It is essential an aspiring musician do some work into learning about the family they wish to be a part of. They should also have reasons that they want to sign with a label; and good ones at that.

If someone can prove just how much being part of our labels means to them, through their knowledge, professionalism and quality of work, they will be much more likely to be signed than someone who obviously copies + pastes their submissions to multiple labels and may not even have an appropriate sound.

19. What if a demo is good but needs refining? Do you have time to help the artist and give them some tips?

Like I had said, Yin and Yang do not accept demos for reasons explained above. However, I will ALWAYS encourage an interested artist to send me their demos for feedback. There was a point in my life where I scrambled to discover the deepest underground cuts. Today, I sometimes have a hard time keeping up with my promo pools, but I can’t ever forget where I came from!

Nevertheless, it is much more productive to offer advice or simply feedback on their demos, which will surely set you both up for cooperation in the future, if its warranted or desired that is.

20. Who does the labels mastering? and do you ever have tracks mixed down by an engineer for better results?

Early in our labels’ lives, Cid Inc – – did some of our mastering as well as my aforementioned partner Twelve Around One. As TAO continues to create a sound for himself, trying to be part of *that* special musical family I spoke of, we enlisted Ri Za aka Just Hear Audio – – for several, very HQ masters.

Hanga SoundLab LTD – – by London-based, Hungarian-bred Ben Hanga made a royalty-based deal with us for several masters as well, always providing highly-educated work.

As of recent, Rudolf Brajkovic of Pacco & Rudy B – – accepted an offer to make a similar deal. In fact, the other day he offered to do mixdowns of our remixes, obtaining an optimal sound. So yes, we often times do have a professional engineer mixdown our editions because audio quality is paramount for us at Yin and Yang, above much else.

AO Mastering – – by Chaty has done some masters of our favorite Mexican compadres as well.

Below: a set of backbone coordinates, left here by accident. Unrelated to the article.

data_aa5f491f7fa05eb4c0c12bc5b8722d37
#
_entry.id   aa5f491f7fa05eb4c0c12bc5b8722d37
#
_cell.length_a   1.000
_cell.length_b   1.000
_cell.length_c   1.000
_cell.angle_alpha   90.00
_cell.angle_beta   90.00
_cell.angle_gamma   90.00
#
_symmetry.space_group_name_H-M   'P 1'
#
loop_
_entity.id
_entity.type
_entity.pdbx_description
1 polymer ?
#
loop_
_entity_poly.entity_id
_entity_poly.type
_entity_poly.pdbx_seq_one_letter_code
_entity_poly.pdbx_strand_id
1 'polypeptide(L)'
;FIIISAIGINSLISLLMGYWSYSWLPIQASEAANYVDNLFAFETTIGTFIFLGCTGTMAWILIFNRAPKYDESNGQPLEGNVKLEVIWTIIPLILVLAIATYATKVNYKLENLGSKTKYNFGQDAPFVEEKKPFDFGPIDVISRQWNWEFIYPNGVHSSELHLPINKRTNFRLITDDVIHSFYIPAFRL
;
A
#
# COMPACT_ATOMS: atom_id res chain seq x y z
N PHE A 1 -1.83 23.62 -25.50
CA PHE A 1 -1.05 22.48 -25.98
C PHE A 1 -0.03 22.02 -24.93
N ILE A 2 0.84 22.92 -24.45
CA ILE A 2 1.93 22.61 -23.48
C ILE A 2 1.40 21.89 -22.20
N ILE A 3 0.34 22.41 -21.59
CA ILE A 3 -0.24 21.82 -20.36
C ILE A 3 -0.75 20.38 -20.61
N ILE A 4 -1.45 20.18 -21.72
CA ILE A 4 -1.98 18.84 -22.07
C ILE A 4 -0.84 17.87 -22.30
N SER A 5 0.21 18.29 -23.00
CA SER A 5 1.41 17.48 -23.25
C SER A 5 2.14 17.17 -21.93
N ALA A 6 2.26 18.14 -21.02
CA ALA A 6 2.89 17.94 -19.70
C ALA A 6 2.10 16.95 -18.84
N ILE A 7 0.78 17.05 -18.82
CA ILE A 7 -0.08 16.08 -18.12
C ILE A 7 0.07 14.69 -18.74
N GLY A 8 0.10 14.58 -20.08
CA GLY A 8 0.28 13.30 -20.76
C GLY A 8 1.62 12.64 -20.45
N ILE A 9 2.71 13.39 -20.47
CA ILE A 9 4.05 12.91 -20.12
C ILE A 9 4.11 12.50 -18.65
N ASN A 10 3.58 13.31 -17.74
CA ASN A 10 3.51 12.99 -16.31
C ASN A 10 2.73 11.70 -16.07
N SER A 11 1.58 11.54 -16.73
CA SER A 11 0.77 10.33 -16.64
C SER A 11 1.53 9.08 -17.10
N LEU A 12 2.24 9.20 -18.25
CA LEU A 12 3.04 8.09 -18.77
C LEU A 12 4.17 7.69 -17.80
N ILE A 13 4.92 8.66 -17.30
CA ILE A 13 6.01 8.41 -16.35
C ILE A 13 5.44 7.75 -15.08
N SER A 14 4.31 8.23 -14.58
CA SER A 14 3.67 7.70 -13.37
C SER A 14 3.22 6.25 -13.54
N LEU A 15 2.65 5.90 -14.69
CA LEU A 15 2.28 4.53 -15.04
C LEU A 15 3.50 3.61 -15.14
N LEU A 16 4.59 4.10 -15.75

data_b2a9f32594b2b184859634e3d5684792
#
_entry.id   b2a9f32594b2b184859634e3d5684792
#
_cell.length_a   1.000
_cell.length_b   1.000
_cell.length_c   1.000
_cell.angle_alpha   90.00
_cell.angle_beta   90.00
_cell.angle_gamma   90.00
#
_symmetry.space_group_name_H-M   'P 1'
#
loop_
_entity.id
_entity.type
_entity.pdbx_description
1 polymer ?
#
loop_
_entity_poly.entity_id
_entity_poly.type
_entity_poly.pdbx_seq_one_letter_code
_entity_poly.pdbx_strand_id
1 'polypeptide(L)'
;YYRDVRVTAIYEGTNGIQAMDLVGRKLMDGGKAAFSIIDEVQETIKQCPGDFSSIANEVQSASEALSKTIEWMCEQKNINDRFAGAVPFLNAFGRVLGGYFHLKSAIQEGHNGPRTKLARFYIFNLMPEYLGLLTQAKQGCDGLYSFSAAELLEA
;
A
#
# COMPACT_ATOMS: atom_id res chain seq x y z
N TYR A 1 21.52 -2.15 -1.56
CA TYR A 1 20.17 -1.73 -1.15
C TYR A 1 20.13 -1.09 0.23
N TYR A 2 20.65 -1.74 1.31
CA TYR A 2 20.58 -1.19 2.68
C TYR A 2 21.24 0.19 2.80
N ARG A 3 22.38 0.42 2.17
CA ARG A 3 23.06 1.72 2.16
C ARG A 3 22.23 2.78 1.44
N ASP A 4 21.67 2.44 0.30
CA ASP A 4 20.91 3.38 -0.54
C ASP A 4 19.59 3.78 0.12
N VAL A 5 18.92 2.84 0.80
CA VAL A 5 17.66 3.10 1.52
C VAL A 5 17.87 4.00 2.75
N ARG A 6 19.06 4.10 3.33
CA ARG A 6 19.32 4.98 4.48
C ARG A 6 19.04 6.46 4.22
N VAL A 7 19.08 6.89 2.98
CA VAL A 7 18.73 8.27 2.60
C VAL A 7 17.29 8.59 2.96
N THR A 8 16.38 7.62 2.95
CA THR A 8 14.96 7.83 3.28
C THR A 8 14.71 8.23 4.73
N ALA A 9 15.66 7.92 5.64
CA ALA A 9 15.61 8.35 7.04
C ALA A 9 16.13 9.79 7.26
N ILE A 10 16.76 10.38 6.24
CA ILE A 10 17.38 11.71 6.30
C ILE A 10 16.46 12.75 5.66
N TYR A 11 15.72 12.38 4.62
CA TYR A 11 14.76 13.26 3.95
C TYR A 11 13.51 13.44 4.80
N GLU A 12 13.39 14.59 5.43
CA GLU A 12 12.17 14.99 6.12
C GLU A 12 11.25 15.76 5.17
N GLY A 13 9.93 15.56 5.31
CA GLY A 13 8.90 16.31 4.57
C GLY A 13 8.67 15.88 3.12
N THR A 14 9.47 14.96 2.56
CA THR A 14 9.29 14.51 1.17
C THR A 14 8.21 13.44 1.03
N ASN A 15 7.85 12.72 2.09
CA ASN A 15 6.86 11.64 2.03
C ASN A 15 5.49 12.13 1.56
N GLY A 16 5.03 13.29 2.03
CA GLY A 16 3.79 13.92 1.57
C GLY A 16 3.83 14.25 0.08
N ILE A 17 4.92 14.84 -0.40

Other than the aforementioned engineers, many times, the remixer will opt to mix and master their own tracks. Early in the labels’ lives, I learned this is a very subjective aspect of releasing music, as it seems it’s all based on the EAR and NOT the gear!

21. This is tough but if you had to pick your five favourite releases or tracks on the label what would they be?


1) Tim Penner – Ride Til Dawn (Dmitry Molosh Remix)
2) Royal Sapien – Drive (Eyal Cohen Remix)
3) Cid Inc – Shake Before Use (Ezequiel Arias Space Mix)
4) Fran Von Vie – Road To Los Angeles (Uvo Lost Remix)
5) Huminal – Pocket Universe (Rick Pier O’Neil & Desaturate Remix)


1) Poison Pro & Miusha – Alien (Van Bellen Remix)
2) Nick Stoynoff & Ad Brown – Nebulas (Alex H Ad Brown Tribute Remix)
3) Scotty.A – The Way She Smiles (Blugazer Remix)
4) Derek Howell – Laughing It Up (Alex O’Rion Trance Remix)
5) Mango + Kazusa – Asphalt Lines (Sunny Terrace Remix)

22. Lastly, what advice do you have for someone just starting a label?

Remember that running a label is a process that you will be continually learning throughout the duration of. When I began Yin :: Yang, I remember not knowing where to begin. With a little guidance from Jason and Jacob, it became much less scary of a journey. I recommend talking to people within the scene you want to be in, even going out of your way to contact them and offer any assistance possible. This is exactly how I got here.

Just like in life, its best to remain in the present and flow with the inevitable Yin and Yang we experience, learn from it and implement what you learned in order to accomplish what your heart desires.

You can check out the full Yin catalog: here and Yang catalog: here